Grant retired from the Australian Federal Police after 34 years of dedicated service. He has enjoyed a truly diverse career working across all facets of local, national and international policing, and transnational crime. He has held numerous senior multi-jurisdictional roles in Interpol, United Nations and during his deployment to Afghanistan as Mission Commander and Deputy Head of the International Police Coordination Board Afghanistan. During his role as the AFP’s senior officer in Timor-Leste, Grant held the role of Advisor to the Secretary of State for Security within the Government of Timor-Leste and oversaw the international investigation into the attempted assassination attempts of President Ramos-Horta and Prime Minister Xanana Gusmão. Amongst many other career highlights, Grant established the AFP’s Transnational Sexual Exploitation and Trafficking Team to address crimes of sexual exploitation of woman and children and travelling child sex offenders.
Grant also held positions as the AFP’s international Liaison Officer in Los Angeles and completed a three year posting to Washington DC as the AFP’s most senior officer in the Americas, responsible for all law enforcement engagement with Canada, USA, Mexico, Central and South America.
Grant is an accomplished sportsperson having represented Australia in athletics, bobsleigh, powerlifting and the Scottish Highland Games. He has competed across the world in Strongman events, including the 1999 World’s Strongest Man competition in Malta. He is well known for physically pulling planes, boats and trucks, culminating in a Guinness World Record for single-handedly pulling a 201-tonne steam locomotive in 1997. In 2017, he single-handedly pulled a 178-tonne C-17 US Military Globemaster in the USA to raise awareness for mental health in policing and law enforcement.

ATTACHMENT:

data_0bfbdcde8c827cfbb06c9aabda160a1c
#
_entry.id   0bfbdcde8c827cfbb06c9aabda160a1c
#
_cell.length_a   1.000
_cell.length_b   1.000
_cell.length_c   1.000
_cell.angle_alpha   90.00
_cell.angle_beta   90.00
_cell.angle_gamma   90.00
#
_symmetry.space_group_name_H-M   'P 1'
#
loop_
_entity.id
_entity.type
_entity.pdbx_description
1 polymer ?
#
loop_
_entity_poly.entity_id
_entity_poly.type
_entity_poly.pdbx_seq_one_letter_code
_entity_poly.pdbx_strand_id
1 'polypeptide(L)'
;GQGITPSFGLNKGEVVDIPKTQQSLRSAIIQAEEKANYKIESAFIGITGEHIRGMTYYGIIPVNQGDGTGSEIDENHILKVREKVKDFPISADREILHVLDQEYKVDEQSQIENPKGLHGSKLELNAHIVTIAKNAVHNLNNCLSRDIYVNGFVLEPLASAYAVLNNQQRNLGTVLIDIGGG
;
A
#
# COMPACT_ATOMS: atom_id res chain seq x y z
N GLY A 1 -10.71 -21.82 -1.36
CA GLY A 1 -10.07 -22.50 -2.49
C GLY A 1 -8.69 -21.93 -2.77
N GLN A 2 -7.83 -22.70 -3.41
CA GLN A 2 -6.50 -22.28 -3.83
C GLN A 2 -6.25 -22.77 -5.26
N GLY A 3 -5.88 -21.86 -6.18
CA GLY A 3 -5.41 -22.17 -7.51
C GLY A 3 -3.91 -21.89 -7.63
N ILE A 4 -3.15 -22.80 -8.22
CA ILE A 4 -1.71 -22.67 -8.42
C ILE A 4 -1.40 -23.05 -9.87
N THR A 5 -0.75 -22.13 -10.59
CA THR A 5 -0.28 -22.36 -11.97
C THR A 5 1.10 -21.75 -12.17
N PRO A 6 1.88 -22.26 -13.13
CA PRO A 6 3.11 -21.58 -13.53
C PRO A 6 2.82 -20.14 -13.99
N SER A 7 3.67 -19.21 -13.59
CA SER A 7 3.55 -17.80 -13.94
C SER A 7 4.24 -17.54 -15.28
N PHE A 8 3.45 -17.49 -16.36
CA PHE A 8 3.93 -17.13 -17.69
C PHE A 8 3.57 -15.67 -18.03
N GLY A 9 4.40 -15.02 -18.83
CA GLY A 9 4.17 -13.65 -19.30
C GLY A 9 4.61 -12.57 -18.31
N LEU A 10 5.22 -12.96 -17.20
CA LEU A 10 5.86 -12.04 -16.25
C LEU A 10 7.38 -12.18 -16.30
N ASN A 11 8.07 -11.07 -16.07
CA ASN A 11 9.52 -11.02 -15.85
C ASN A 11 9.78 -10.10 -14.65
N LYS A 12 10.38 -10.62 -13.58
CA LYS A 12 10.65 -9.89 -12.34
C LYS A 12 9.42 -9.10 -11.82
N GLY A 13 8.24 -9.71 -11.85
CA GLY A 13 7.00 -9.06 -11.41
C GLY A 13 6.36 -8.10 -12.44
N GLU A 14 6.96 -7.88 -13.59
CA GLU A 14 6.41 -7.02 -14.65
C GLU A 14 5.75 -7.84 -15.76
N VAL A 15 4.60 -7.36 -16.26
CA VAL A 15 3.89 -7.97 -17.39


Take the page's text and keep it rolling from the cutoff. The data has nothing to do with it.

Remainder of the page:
Grant holds a Master’s degree in leadership, policy and governance studies through Charles Sturt University, a Bachelor of Arts (Australian National University) and is a graduate of the FBI Law Enforcement Senior Executive Program. He has presented across the globe on identifying and enhancing a unified universal best practice for managing the mental health of police, family and retired members.